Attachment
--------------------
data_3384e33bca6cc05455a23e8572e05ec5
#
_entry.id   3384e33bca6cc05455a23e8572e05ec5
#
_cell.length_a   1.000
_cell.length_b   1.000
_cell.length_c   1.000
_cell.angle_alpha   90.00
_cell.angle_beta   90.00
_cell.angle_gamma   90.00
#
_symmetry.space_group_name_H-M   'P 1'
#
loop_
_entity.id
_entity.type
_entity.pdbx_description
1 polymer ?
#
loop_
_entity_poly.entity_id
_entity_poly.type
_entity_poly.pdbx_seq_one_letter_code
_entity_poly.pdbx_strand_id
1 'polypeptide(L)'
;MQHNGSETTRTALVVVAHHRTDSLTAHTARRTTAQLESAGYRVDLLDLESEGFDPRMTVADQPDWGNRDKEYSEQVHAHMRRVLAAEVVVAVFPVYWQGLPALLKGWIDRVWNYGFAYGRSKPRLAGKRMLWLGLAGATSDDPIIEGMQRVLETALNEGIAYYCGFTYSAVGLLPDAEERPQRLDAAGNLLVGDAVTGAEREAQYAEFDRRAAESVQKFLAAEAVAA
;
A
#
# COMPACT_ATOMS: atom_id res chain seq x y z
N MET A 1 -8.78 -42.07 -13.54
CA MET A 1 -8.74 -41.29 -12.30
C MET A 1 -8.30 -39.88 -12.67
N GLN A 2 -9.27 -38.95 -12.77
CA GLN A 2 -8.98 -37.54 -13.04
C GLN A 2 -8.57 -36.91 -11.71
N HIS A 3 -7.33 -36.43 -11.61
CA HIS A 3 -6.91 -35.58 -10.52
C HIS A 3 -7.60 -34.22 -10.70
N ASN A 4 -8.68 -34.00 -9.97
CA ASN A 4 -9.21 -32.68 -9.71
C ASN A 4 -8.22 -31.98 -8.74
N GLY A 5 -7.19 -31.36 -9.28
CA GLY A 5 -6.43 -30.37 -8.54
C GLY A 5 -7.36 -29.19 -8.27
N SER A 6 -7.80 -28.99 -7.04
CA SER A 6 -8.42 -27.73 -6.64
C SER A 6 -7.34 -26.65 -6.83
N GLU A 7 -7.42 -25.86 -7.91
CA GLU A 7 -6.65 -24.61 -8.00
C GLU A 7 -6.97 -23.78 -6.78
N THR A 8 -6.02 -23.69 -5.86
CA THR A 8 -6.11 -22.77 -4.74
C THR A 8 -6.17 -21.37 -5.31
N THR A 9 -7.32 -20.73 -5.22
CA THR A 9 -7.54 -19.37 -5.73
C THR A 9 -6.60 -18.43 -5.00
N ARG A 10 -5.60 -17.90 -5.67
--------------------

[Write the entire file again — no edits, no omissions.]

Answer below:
data_3384e33bca6cc05455a23e8572e05ec5
#
_entry.id   3384e33bca6cc05455a23e8572e05ec5
#
_cell.length_a   1.000
_cell.length_b   1.000
_cell.length_c   1.000
_cell.angle_alpha   90.00
_cell.angle_beta   90.00
_cell.angle_gamma   90.00
#
_symmetry.space_group_name_H-M   'P 1'
#
loop_
_entity.id
_entity.type
_entity.pdbx_description
1 polymer ?
#
loop_
_entity_poly.entity_id
_entity_poly.type
_entity_poly.pdbx_seq_one_letter_code
_entity_poly.pdbx_strand_id
1 'polypeptide(L)'
;MQHNGSETTRTALVVVAHHRTDSLTAHTARRTTAQLESAGYRVDLLDLESEGFDPRMTVADQPDWGNRDKEYSEQVHAHMRRVLAAEVVVAVFPVYWQGLPALLKGWIDRVWNYGFAYGRSKPRLAGKRMLWLGLAGATSDDPIIEGMQRVLETALNEGIAYYCGFTYSAVGLLPDAEERPQRLDAAGNLLVGDAVTGAEREAQYAEFDRRAAESVQKFLAAEAVAA
;
A
#
# COMPACT_ATOMS: atom_id res chain seq x y z
N MET A 1 -8.78 -42.07 -13.54
CA MET A 1 -8.74 -41.29 -12.30
C MET A 1 -8.30 -39.88 -12.67
N GLN A 2 -9.27 -38.95 -12.77
CA GLN A 2 -8.98 -37.54 -13.04
C GLN A 2 -8.57 -36.91 -11.71
N HIS A 3 -7.33 -36.43 -11.61
CA HIS A 3 -6.91 -35.58 -10.52
C HIS A 3 -7.60 -34.22 -10.70
N ASN A 4 -8.68 -34.00 -9.97
CA ASN A 4 -9.21 -32.68 -9.71
C ASN A 4 -8.22 -31.98 -8.74
N GLY A 5 -7.19 -31.36 -9.28
CA GLY A 5 -6.43 -30.37 -8.54
C GLY A 5 -7.36 -29.19 -8.27
N SER A 6 -7.80 -28.99 -7.04
CA SER A 6 -8.42 -27.73 -6.64
C SER A 6 -7.34 -26.65 -6.83
N GLU A 7 -7.42 -25.86 -7.91
CA GLU A 7 -6.65 -24.61 -8.00
C GLU A 7 -6.97 -23.78 -6.78
N THR A 8 -6.02 -23.69 -5.86
CA THR A 8 -6.11 -22.77 -4.74
C THR A 8 -6.17 -21.37 -5.31
N THR A 9 -7.32 -20.73 -5.22
CA THR A 9 -7.54 -19.37 -5.73
C THR A 9 -6.60 -18.43 -5.00
N ARG A 10 -5.60 -17.90 -5.67